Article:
Evaluation of oxidative stress in children with congenital heart defects


  • This work was partly presented as a poster: Excellence in Paediatrics in London, England, 2010 (PP016).

  • Declaration of conflict of interest: No conflicts to disclose.

Ayfer Gözü Pirinccioglu, MD, Department of Pediatrics, Faculty of Medicine, University of Dicle, Diyarbakir, 21280, Turkey. Email: ayfergozu@dicle.edu.tr


Background:  A significant cause of death and chronic illness in childhood is caused by cardiovascular diseases, including congenital heart disease (CHD). This study aims to investigate the oxidative stress status and to establish its association with CHD in children.

Methods:  The study involves measurements of malondialdehyde (MDA), protein carbonyl (PCO), total anti-oxidant capacity, high-sensitive C-reactive protein (hs-CRP), fibrinogen and cytokine (interleukin [IL-6] and tumor necrosis factor-α) levels in 43 children with CHD and 30 healthy age-matched children.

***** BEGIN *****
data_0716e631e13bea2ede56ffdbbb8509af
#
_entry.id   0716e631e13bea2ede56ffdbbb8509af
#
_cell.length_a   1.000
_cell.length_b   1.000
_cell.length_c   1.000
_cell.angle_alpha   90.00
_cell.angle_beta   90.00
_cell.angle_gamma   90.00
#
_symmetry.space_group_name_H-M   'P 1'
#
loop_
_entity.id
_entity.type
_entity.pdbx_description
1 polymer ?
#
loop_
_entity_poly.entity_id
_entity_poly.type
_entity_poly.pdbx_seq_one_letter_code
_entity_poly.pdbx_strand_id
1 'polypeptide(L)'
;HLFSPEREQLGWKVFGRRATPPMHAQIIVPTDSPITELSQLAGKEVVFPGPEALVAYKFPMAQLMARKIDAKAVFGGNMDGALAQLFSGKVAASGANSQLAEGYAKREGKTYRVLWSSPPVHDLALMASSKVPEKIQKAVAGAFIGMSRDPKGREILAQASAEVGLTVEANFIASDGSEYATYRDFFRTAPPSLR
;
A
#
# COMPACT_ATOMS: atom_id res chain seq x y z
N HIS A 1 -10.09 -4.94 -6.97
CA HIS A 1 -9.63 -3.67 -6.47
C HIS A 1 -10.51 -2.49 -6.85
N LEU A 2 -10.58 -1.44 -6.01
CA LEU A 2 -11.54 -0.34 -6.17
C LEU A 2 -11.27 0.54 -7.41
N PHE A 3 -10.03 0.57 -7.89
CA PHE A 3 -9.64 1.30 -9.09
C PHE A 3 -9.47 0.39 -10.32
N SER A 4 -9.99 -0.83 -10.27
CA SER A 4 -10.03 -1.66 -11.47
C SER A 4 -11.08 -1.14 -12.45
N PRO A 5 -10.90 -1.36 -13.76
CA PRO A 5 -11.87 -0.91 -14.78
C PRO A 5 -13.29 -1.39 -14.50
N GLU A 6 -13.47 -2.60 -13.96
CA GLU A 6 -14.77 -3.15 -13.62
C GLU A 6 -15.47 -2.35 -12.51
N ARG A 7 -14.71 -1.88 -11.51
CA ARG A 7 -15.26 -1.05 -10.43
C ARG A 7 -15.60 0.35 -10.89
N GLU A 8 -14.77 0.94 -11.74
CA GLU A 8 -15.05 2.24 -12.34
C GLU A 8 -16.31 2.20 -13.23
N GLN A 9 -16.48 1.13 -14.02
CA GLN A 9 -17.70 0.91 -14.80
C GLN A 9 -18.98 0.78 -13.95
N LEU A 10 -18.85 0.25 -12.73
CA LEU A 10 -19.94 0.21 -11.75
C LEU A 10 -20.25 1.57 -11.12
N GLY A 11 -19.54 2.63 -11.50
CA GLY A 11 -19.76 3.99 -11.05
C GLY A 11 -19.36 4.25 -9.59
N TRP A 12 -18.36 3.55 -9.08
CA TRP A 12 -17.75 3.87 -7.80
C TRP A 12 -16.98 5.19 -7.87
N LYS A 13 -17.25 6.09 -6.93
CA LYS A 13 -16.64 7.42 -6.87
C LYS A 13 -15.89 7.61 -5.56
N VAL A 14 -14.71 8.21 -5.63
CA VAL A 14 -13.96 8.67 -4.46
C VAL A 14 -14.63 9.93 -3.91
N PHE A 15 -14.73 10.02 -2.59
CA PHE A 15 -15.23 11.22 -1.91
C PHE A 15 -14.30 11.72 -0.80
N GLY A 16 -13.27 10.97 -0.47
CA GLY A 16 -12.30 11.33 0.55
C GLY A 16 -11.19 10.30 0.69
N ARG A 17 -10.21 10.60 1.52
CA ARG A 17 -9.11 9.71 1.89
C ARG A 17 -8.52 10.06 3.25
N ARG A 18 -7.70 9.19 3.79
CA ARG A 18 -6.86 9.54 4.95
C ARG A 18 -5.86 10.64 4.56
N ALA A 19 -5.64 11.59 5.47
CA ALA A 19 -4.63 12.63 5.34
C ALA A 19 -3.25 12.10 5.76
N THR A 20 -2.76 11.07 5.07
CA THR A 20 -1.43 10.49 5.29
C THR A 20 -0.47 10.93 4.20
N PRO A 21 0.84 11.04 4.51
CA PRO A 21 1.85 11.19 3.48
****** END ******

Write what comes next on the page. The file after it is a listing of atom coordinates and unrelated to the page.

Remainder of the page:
Results:  MDA, PCO, hs-CRP, fibrinogen, IL-6 and tumor necrosis factor-α were significantly elevated while total anti-oxidant capacity was significantly declined in patients compared with the controls. MDA was positively correlated with PCO, hs-CRP, Qp/Qs and systolic pulmonary artery pressure. PCO was positively correlated with hs-CRP, fibrinogen, IL-6 and systolic pulmonary artery pressure.

Conclusion:  Oxidative stress and its association with other markers in children with CHD was established. To the best of our knowledge, this is the first time that PCO has been used as a biomarker in CHD and it may be employed as a new diagnostic biomarker in CHD and in the assessment of its severity.